• Indef Criticizes Indonesia's Economic Policy Packages

    Indef Criticizes Indonesia's Economic Policy Packages

    The Institute for Development of Economics and Finance (Indef) criticizes the 14 economic policy packages that have been released by the Indonesian government between September 2015 and November 2016. While these packages aim at boosting competitiveness, employment opportunities, purchasing power, investment and overall macroeconomic growth, results have been disappointing so far. Ahmad Heri Firdaus, economist at Indef, says the packages are too "general" and thus fail to focus on the specific environment in a specific sector (and-related sub-sectors).

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  • Motorcycle Sales in Indonesia Rebound in January 2017

    Motorcycle Sales in Indonesia Rebound in January 2017

    Indonesia's domestic motorcycle sales rose 13.8 percent year-on-year (y/y) to 473,879 units in January 2017, from 416,263 units in the same month one year earlier. This growth is attributed to Indonesians' improving purchasing power supported by recovering commodity prices, particularly coal and crude palm oil (CPO). Gunadi Sindhuwinata, General Chairman of the Indonesian Motorcycle Industry Association (AISI), is optimistic that Indonesia's motorcycle sales will rebound in 2017 - after two years of slowdown - on the back of accelerating economic growth and rising commodity prices.

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  • Self-Sufficiency in Rice Achieved, Indonesia to Become Rice Exporter?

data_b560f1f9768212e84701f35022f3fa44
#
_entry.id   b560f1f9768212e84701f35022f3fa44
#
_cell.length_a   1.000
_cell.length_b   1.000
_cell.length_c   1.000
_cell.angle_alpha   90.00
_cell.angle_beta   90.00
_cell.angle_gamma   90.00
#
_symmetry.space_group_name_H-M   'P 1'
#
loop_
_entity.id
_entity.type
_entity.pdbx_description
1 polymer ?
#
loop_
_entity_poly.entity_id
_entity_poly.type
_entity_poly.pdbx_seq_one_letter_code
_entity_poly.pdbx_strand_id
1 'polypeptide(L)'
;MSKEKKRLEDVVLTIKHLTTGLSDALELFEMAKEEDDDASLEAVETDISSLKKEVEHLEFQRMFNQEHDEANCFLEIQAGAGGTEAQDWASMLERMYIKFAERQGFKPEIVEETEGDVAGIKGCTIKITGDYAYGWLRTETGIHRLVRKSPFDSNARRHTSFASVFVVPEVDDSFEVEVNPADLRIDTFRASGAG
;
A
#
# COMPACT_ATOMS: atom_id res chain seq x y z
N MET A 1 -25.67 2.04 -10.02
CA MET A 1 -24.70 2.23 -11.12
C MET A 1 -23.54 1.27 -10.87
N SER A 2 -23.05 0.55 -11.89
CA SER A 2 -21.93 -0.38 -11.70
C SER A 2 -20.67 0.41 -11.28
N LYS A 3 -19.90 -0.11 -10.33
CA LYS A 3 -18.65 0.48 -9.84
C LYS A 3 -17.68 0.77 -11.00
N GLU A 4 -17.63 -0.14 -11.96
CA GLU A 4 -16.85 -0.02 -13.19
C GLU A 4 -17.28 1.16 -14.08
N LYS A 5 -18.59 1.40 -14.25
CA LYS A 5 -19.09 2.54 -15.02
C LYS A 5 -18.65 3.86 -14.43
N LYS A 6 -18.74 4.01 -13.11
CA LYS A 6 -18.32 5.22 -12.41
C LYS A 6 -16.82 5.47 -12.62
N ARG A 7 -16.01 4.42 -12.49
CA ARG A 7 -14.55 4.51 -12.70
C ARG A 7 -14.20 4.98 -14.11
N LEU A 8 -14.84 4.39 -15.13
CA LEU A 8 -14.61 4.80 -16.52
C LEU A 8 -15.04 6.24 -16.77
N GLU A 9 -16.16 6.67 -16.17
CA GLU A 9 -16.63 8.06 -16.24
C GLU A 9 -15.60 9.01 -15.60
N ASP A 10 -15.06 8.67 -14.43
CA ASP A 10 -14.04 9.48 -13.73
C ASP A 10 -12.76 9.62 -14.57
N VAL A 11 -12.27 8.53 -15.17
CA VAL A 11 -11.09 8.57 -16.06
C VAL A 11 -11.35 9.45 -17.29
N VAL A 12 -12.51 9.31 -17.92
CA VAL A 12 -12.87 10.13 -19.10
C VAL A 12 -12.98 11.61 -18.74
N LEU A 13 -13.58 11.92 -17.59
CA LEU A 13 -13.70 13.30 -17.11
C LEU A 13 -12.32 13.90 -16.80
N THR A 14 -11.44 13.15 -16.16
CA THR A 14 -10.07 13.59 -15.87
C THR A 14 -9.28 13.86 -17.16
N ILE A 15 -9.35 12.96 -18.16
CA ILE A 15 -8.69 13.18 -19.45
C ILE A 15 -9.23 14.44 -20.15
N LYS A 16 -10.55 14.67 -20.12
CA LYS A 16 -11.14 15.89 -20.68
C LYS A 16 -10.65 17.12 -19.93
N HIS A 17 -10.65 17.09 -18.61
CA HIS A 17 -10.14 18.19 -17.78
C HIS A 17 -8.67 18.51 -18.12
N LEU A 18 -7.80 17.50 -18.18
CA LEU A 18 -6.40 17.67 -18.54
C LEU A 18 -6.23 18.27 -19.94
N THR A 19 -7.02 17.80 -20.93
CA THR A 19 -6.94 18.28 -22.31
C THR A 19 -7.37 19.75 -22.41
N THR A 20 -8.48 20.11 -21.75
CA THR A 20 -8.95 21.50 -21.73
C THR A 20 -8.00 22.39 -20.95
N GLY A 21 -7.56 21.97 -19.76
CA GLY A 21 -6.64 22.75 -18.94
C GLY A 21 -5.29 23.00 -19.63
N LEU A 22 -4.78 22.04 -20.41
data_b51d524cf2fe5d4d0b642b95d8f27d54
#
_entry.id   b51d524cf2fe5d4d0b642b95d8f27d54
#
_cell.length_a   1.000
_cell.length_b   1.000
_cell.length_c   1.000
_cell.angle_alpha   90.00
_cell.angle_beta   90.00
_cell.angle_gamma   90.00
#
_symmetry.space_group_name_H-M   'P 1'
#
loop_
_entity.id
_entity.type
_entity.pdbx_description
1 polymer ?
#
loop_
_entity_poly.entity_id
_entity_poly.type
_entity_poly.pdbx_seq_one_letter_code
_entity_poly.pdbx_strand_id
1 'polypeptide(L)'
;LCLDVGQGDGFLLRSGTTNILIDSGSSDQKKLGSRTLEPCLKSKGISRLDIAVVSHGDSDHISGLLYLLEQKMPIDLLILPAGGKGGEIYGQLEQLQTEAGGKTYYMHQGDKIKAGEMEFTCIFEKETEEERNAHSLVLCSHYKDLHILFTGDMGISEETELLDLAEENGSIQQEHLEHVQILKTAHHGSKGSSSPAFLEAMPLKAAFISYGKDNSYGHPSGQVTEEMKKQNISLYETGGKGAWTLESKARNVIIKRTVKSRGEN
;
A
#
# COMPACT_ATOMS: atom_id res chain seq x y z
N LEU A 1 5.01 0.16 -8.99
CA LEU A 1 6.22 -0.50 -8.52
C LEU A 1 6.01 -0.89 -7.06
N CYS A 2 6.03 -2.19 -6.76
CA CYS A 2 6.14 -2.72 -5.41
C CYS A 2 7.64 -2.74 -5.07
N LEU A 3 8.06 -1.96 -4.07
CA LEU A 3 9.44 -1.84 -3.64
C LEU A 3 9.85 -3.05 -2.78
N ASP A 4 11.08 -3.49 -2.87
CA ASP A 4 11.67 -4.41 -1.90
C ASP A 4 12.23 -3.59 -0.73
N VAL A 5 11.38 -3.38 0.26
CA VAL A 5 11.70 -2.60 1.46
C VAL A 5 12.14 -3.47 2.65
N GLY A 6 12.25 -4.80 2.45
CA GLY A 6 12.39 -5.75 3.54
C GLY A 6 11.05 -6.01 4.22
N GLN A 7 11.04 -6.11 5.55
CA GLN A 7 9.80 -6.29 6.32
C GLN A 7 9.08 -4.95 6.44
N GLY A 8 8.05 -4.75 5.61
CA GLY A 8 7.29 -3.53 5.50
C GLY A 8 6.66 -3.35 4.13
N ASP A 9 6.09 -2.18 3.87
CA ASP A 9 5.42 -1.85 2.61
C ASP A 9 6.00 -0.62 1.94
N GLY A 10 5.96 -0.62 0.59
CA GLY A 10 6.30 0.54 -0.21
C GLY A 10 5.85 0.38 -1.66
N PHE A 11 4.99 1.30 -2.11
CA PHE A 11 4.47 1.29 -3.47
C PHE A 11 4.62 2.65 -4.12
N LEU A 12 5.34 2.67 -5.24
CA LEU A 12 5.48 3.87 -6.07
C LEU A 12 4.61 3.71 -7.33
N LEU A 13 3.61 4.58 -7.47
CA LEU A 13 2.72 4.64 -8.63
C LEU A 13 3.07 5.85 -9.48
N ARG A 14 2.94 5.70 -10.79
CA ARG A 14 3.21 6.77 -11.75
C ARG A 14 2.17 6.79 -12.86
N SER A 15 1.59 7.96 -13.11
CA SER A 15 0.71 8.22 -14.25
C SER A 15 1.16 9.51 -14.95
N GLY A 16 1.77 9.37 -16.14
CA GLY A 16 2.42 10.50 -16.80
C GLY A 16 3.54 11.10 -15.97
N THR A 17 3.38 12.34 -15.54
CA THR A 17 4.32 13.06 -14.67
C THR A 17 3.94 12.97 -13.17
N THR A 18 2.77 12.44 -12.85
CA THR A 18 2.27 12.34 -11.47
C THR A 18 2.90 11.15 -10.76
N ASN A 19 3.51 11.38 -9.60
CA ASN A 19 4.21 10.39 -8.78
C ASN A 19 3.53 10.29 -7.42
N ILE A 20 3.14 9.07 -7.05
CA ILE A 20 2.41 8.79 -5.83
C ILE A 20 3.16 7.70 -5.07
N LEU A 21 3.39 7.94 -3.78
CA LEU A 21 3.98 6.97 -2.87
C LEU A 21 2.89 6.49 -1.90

Self-Sufficiency in Rice Achieved, Indonesia to Become Rice Exporter?

    Andi Amran Sulaiman, Indonesia's Agriculture Minister, says Indonesia is ready to become a rice exporter after Indonesia managed to become self-sufficient in rice in 2016. Last year Indonesia produced a total of 79.17 million of unmilled tons of rice, significantly above the government target that was set at 72 million tons. Although Indonesia is the world's third-largest rice producer the country usually needs to import rice from Vietnam or Thailand to maintain stable prices and meet huge rice demand at home. Rice is the staple food of basically all Indonesian people.

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  • Bank Indonesia: Current Account Deficit at 2.4% of GDP in 2017

    Bank Indonesia: Current Account Deficit at 2.4% of GDP in 2017

    The central bank of Indonesia (Bank Indonesia) expects Indonesia's current account deficit (CAD) to widen to 2.4 percent of the nation's gross domestic product (GDP), or about USD $23 billion, in 2017. Therefore, Bank Indonesia Governor Agus Martowardojo said the CAD remains one of the bigger challenges for Indonesia in the foreseeable future. In 2016 the nation's CAD had in fact eased to 1.8 percent of GDP (or USD $17 billion) on the back of a big improvement in the last quarter of 2016.

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